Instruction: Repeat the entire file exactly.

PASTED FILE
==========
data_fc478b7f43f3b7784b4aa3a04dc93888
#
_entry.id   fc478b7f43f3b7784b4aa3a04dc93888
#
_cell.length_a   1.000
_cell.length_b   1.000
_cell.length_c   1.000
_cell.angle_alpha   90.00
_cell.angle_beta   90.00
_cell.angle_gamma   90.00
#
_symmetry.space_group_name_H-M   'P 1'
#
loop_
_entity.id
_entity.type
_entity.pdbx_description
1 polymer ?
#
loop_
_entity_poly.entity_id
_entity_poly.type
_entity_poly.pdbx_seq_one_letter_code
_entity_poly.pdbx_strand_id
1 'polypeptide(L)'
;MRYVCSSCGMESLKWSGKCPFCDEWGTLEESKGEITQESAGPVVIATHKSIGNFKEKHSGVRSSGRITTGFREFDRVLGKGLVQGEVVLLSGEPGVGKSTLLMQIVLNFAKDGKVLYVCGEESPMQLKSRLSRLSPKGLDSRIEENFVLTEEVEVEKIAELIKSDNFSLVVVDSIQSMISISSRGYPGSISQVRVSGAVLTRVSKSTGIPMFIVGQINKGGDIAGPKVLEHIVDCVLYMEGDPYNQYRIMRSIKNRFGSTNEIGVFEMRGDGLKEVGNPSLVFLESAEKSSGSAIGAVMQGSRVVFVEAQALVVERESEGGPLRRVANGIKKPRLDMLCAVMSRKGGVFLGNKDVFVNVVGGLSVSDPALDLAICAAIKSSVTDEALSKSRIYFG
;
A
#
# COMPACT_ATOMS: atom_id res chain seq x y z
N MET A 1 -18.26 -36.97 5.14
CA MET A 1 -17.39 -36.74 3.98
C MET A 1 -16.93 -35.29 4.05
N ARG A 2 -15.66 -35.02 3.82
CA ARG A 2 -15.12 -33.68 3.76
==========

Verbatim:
data_fc478b7f43f3b7784b4aa3a04dc93888
#
_entry.id   fc478b7f43f3b7784b4aa3a04dc93888
#
_cell.length_a   1.000
_cell.length_b   1.000
_cell.length_c   1.000
_cell.angle_alpha   90.00
_cell.angle_beta   90.00
_cell.angle_gamma   90.00
#
_symmetry.space_group_name_H-M   'P 1'
#
loop_
_entity.id
_entity.type
_entity.pdbx_description
1 polymer ?
#
loop_
_entity_poly.entity_id
_entity_poly.type
_entity_poly.pdbx_seq_one_letter_code
_entity_poly.pdbx_strand_id
1 'polypeptide(L)'
;MRYVCSSCGMESLKWSGKCPFCDEWGTLEESKGEITQESAGPVVIATHKSIGNFKEKHSGVRSSGRITTGFREFDRVLGKGLVQGEVVLLSGEPGVGKSTLLMQIVLNFAKDGKVLYVCGEESPMQLKSRLSRLSPKGLDSRIEENFVLTEEVEVEKIAELIKSDNFSLVVVDSIQSMISISSRGYPGSISQVRVSGAVLTRVSKSTGIPMFIVGQINKGGDIAGPKVLEHIVDCVLYMEGDPYNQYRIMRSIKNRFGSTNEIGVFEMRGDGLKEVGNPSLVFLESAEKSSGSAIGAVMQGSRVVFVEAQALVVERESEGGPLRRVANGIKKPRLDMLCAVMSRKGGVFLGNKDVFVNVVGGLSVSDPALDLAICAAIKSSVTDEALSKSRIYFG
;
A
#
# COMPACT_ATOMS: atom_id res chain seq x y z
N MET A 1 -18.26 -36.97 5.14
CA MET A 1 -17.39 -36.74 3.98
C MET A 1 -16.93 -35.29 4.05
N ARG A 2 -15.66 -35.02 3.82
CA ARG A 2 -15.12 -33.68 3.76